Anglo-Dutch Plan To Force Out Mbeki and Destroy the ANC

June 6 (EIRNS)—Widespread calls for the removal of South African President Thabo Mbeki—from the British and U.S. press (Washington Post and New York Times), the South African labor movement, the South African Communist Party, and factional opponents of Mbeki in the ruling African National Congress (ANC)—were followed by a declaration by a British-connected South African journalist, that not only should Mbeki be dumped, but that he should be replaced by someone who is not presently a leading ANC contender.

The call was put forward by William Gumede, a South African journalist who does work for the Intelligence Unit of the London Economist, and is also a senior associate and Oppenheimer fellow at St. Anthony's College, Oxford. If the British plan he is advancing comes to fruition, the Anglo-Dutch financial cartel will not only succeed in destroying Mbeki's plans for the development of Africa, but, by destroying the ANC, will also eliminate any institutional capability in South Africa to resist Anglo-Dutch plans to grab all of Africa, as the world monetary system collapses.

Referring to the economic and political crisis in South Africa, Gumede claims that, "this is nothing but a national emergency, which calls for extraordinary steps. Parliament must be dissolved. Next year's general election must be brought forward to give the government a new mandate. Mbeki must step down as president immediately. The ANC must call a special national conference to make the leadership decision.... Because this is a national emergency, the ANC leadership must offer the job of South African president to ANC deputy president Kgalema Motlanthe, to ANC treasurer Mathews Phosa or to ANC national executive committee member Cyril Ramaphosa." He claims, "In sheer desperation, many want Zuma [who became president of the ANC last December, replacing Mbeki] to take over [as President] as quickly as possible. But, he maintains, "the opposition in and outside the ANC against Zuma is intense." He says that, "Zuma can remain the party's president," while "Motlanthe, Phosa and Ramaphosa represent a clear generational change—and a clean break from the two factions [Mbeki and Zuma] currently paralysing the government and ANC."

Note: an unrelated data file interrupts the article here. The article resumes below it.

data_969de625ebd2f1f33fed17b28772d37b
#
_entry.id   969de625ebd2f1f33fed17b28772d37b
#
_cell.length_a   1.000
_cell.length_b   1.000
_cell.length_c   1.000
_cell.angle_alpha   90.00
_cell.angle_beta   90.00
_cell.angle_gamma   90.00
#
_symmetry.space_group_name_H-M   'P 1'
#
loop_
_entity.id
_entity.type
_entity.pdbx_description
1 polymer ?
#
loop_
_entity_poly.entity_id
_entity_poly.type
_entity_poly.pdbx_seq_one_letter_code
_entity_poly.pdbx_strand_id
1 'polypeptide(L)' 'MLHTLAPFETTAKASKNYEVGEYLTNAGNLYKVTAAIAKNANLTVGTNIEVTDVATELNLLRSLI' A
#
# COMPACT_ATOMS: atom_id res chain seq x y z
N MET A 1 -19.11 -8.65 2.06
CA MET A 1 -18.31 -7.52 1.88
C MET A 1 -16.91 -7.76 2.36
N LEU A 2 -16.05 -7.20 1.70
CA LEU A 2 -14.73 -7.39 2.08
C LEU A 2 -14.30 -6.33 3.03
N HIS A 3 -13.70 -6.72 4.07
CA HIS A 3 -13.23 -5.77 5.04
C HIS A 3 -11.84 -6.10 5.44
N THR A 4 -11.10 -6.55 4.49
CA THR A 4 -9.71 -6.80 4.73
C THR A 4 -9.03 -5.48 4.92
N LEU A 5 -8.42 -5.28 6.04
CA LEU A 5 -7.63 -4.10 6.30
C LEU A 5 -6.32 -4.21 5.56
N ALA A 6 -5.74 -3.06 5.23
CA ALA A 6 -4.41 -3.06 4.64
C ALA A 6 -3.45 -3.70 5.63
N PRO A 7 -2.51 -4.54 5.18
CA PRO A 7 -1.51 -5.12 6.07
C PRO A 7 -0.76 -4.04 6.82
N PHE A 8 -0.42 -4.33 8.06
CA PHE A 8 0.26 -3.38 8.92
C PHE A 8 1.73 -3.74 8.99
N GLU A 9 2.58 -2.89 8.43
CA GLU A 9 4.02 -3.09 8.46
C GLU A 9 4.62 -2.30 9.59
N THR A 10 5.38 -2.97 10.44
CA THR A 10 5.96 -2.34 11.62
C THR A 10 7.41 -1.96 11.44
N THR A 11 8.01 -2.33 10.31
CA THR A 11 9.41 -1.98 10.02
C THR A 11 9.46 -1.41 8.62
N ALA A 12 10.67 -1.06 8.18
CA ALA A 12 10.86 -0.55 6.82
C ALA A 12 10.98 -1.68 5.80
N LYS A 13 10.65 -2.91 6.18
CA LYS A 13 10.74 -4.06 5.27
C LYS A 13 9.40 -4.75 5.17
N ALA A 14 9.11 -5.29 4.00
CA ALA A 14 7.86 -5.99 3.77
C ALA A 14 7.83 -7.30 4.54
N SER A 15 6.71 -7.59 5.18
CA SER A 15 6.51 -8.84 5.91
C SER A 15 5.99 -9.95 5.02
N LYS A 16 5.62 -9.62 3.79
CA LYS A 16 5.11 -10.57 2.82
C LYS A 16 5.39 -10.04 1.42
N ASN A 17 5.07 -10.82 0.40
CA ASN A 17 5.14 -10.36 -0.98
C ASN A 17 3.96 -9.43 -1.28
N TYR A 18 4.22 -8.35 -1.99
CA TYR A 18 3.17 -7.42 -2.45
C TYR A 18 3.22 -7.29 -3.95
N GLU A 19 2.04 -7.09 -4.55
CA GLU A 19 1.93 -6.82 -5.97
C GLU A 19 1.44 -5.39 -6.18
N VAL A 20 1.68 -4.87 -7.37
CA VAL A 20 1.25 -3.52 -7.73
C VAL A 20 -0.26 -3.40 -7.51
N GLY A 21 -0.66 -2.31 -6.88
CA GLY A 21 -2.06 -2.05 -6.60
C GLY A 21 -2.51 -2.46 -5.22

The proposal that the next South African President should be neither Mbeki nor Zuma, but someone from outside the then-leadership of the ANC, was publicized in 2007 by former ANC parliamentarian Andrew Feinstein, now living in London, in a book he wrote with support from the Rockefeller Foundation, After the Party: A Personal and Political Journey Inside the ANC, and was strongly hinted at in Gumede's own book, Thabo Mbeki and the Battle for the Soul of the ANC, praised by the Economist.

In 2001, EIR reported that Mbeki had accused two of those named by Gumede—Ramaphosa and Phosa—and a third, Tokyo Sexwale, of plotting to overthrow him. At the time, Nelson Mandela demurred on pressing charges, fearing that the action would be too divisive for the ANC.

Kenya's Odinga Exposes Himself as Anglo-Dutch Agent

June 6 (EIRNS)—Former Kenyan opposition leader and presidential candidate, Raila Odinga, who became prime minister after two months of violence following a compromised election last December, revealed himself to be an Anglo-Dutch agent on June 4, at a World Economic Forum event in Capetown, South Africa.

According to reports from the conference, Odinga used precisely the code words used by the Anglo-Dutch to shift the blame for the abysmal economic conditions that their policies have created in Africa, onto the Africans themselves. Odinga said that the poor post-independence economic performance of African countries was because of bad governance. He didn't clarify whether he meant that governments were opposed to the free-trade policies that will send all of Africa into a worse-than-colonial Dark Age.

He called Zimbabwe President Robert Mugabe a dictator, and criticized African leaders for not denouncing him. The Mugabe government has been attacked for resisting free-trade policies, among other things. Odinga sat next to Tendai Biti, the second in command of the Zimbabwe opposition party MDC. Mugabe has charged that the MDC is a reincarnation of the Rhodesian Front, with which the racist minority government of Ian Smith ran Rhodesia, with the complicity of the British.

At the conference, Odinga admitted that the two months of violence cost 1,500 lives, displaced 350,000 people. He said the violence probably was necessary. That Anglo-Dutch-manipulated violence, and intense pressure against the Kenyan government in media around the world, was used to force through a fragile power-sharing arrangement in Kenya, which created for Odinga the position of prime minister.